Morphology and function are of wide interest to paleontologists and evolutionary biologists, and are particularly timely topics in the light of new discoveries in evolutionary development. In April 2005 over 100 colleagues, researchers and students gathered at Yale University for "Evolving Form and Function: Fossils and Development," a symposium to celebrate the contributions of Adolf Seilacher, one of the most influential paleontologists of the latter half of the 20th century. Sponsored by the Yale Institute for Biospheric Studies, the Peabody Museum of Natural History, and Yale's departments of Geology and Geophysics and Ecology and Evolutionary Biology, the two-day symposium honored Professor Seilacher on the occasion of his 80th birthday.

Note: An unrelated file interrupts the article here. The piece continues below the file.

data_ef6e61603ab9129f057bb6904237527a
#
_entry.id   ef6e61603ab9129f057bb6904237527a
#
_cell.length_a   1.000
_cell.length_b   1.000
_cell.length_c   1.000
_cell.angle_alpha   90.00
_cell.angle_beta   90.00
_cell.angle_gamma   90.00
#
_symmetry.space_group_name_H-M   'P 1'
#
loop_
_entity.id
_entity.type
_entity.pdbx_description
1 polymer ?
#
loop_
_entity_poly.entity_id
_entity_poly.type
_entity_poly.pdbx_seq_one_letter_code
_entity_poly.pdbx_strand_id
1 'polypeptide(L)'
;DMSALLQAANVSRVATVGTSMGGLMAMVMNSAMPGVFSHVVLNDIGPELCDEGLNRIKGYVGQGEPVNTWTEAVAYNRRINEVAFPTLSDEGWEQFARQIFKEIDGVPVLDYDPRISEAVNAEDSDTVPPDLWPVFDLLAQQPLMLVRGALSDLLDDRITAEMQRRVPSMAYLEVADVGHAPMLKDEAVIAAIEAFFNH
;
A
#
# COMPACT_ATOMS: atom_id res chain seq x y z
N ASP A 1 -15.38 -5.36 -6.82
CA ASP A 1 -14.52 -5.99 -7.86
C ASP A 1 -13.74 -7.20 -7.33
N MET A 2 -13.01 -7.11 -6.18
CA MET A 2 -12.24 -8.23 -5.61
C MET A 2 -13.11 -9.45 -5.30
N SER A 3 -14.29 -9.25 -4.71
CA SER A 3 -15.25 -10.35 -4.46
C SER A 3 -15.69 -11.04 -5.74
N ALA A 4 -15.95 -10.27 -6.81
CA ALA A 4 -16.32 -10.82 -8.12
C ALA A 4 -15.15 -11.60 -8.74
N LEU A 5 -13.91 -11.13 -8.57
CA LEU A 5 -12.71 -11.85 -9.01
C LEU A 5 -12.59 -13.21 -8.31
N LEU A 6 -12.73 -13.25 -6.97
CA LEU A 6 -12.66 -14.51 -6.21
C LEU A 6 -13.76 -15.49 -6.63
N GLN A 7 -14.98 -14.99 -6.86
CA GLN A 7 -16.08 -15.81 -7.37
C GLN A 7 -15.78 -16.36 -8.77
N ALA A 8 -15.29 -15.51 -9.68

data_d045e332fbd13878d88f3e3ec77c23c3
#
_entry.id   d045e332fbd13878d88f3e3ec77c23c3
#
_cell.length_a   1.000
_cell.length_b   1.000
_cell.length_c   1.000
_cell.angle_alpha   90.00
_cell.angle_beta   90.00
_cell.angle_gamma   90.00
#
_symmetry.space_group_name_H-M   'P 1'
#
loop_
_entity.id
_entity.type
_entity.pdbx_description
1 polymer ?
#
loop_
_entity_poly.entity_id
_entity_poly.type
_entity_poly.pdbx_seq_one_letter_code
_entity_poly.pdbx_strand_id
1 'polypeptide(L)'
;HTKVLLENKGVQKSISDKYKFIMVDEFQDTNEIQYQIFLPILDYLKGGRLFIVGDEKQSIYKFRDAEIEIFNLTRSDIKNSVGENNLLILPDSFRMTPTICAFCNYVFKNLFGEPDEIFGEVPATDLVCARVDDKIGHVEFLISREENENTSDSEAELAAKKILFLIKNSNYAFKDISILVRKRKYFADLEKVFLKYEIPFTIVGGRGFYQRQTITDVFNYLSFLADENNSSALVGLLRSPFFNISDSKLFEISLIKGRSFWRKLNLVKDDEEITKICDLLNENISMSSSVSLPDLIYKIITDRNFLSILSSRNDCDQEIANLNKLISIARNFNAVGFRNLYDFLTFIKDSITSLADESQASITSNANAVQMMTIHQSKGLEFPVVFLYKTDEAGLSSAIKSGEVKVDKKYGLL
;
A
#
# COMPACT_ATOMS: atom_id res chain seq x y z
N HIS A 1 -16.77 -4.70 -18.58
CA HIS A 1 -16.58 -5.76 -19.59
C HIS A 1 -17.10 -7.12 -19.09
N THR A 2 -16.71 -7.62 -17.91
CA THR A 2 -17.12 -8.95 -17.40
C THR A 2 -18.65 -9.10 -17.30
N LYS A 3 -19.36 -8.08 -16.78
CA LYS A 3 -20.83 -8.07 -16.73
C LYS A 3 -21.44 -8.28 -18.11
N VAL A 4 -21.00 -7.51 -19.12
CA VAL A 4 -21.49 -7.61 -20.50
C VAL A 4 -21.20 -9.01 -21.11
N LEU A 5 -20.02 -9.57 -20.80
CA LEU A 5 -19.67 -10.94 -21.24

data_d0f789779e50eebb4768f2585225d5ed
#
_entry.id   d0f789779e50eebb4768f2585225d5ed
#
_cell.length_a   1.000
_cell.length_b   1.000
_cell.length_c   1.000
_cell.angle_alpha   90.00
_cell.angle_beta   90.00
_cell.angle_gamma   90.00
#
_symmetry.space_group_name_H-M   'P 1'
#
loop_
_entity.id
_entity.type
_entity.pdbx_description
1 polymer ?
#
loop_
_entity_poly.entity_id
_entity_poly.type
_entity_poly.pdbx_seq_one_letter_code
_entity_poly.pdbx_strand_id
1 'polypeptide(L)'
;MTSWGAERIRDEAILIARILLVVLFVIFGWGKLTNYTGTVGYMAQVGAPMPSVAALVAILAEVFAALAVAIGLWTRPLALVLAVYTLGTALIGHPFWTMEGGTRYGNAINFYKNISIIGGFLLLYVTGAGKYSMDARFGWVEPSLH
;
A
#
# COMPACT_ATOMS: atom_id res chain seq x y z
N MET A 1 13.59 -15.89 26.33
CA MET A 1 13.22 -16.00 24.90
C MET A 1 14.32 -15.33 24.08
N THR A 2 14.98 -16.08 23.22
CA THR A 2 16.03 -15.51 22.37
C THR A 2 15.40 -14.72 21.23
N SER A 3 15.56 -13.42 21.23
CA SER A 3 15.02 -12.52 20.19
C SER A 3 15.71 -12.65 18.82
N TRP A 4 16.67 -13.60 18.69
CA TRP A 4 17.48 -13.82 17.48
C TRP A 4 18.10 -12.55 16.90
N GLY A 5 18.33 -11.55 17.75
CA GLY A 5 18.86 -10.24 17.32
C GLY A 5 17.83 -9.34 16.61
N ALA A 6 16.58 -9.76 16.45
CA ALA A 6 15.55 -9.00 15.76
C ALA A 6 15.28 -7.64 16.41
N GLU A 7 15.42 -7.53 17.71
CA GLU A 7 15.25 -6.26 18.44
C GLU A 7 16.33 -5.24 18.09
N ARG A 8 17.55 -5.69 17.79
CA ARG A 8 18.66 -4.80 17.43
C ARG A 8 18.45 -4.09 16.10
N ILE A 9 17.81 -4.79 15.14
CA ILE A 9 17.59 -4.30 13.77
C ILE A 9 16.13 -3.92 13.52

Evolving Form and Function: Fossils and Development, edited by Derek E. G. Briggs, Director of the Yale Institute for Biospheric Studies and Professor of Geology and Geophysics, brings together a distinguished group of contributors to review the evolution of form and function. These papers treat the full range of taxa from plants to vertebrates, and cover the major events in the evolution of many-celled organisms from the origin of body plans, through the extraordinary Ediacara fossils, to the diversification of invertebrates and the invasion of land and air by the vertebrates. The studies use of a variety of evidence from extinct and living organisms, from both the fossil record and evolutionary development.
The book begins with an appreciation of Professor Seilacher's contribution to the science of form and function, and concludes with his own original contribution on convergence and constraint in the evolution of soft bottom-dwelling invertebrates. The chapters are written in an accessible style designed to appeal to students as well as specialists. Evolving Form and Function: Fossils and Development promises to be a valuable source for research and teaching in both paleontology and evolutionary biology.